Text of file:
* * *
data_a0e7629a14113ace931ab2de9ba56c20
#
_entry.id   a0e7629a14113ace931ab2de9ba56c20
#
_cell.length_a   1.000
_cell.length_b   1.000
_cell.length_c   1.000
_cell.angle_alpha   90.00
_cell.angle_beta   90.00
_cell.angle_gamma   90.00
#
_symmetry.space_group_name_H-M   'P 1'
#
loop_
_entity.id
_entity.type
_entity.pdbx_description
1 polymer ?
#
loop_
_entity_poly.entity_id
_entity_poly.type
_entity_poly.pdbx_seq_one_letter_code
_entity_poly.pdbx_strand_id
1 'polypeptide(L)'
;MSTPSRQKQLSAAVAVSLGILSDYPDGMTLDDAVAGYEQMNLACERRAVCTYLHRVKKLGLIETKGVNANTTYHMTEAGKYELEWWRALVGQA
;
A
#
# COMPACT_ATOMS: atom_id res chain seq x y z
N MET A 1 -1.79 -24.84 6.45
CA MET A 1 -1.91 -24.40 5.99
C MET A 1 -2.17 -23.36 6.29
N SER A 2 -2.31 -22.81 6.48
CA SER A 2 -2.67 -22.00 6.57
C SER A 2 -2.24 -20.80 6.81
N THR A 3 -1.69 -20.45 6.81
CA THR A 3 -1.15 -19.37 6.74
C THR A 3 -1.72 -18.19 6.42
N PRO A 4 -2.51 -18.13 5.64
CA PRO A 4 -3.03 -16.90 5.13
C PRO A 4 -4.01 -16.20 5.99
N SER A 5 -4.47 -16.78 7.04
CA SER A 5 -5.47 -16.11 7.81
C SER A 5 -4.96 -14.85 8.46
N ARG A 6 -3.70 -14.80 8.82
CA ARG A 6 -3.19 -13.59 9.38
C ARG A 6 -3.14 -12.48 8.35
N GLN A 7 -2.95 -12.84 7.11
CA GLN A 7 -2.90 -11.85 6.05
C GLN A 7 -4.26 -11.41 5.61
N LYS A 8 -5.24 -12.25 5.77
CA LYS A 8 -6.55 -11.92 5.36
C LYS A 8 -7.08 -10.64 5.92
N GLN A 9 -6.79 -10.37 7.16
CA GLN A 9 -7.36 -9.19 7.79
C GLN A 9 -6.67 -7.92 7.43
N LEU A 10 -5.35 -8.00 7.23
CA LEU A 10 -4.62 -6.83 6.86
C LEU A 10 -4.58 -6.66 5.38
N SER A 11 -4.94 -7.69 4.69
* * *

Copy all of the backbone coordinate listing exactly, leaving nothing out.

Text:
data_a0e7629a14113ace931ab2de9ba56c20
#
_entry.id   a0e7629a14113ace931ab2de9ba56c20
#
_cell.length_a   1.000
_cell.length_b   1.000
_cell.length_c   1.000
_cell.angle_alpha   90.00
_cell.angle_beta   90.00
_cell.angle_gamma   90.00
#
_symmetry.space_group_name_H-M   'P 1'
#
loop_
_entity.id
_entity.type
_entity.pdbx_description
1 polymer ?
#
loop_
_entity_poly.entity_id
_entity_poly.type
_entity_poly.pdbx_seq_one_letter_code
_entity_poly.pdbx_strand_id
1 'polypeptide(L)'
;MSTPSRQKQLSAAVAVSLGILSDYPDGMTLDDAVAGYEQMNLACERRAVCTYLHRVKKLGLIETKGVNANTTYHMTEAGKYELEWWRALVGQA
;
A
#
# COMPACT_ATOMS: atom_id res chain seq x y z
N MET A 1 -1.79 -24.84 6.45
CA MET A 1 -1.91 -24.40 5.99
C MET A 1 -2.17 -23.36 6.29
N SER A 2 -2.31 -22.81 6.48
CA SER A 2 -2.67 -22.00 6.57
C SER A 2 -2.24 -20.80 6.81
N THR A 3 -1.69 -20.45 6.81
CA THR A 3 -1.15 -19.37 6.74
C THR A 3 -1.72 -18.19 6.42
N PRO A 4 -2.51 -18.13 5.64
CA PRO A 4 -3.03 -16.90 5.13
C PRO A 4 -4.01 -16.20 5.99
N SER A 5 -4.47 -16.78 7.04
CA SER A 5 -5.47 -16.11 7.81
C SER A 5 -4.96 -14.85 8.46
N ARG A 6 -3.70 -14.80 8.82
CA ARG A 6 -3.19 -13.59 9.38
C ARG A 6 -3.14 -12.48 8.35
N GLN A 7 -2.95 -12.84 7.11
CA GLN A 7 -2.90 -11.85 6.05
C GLN A 7 -4.26 -11.41 5.61
N LYS A 8 -5.24 -12.25 5.77
CA LYS A 8 -6.55 -11.92 5.36
C LYS A 8 -7.08 -10.64 5.92
N GLN A 9 -6.79 -10.37 7.16
CA GLN A 9 -7.36 -9.19 7.79
C GLN A 9 -6.67 -7.92 7.43
N LEU A 10 -5.35 -8.00 7.23
CA LEU A 10 -4.62 -6.83 6.86
C LEU A 10 -4.58 -6.66 5.38
N SER A 11 -4.94 -7.69 4.69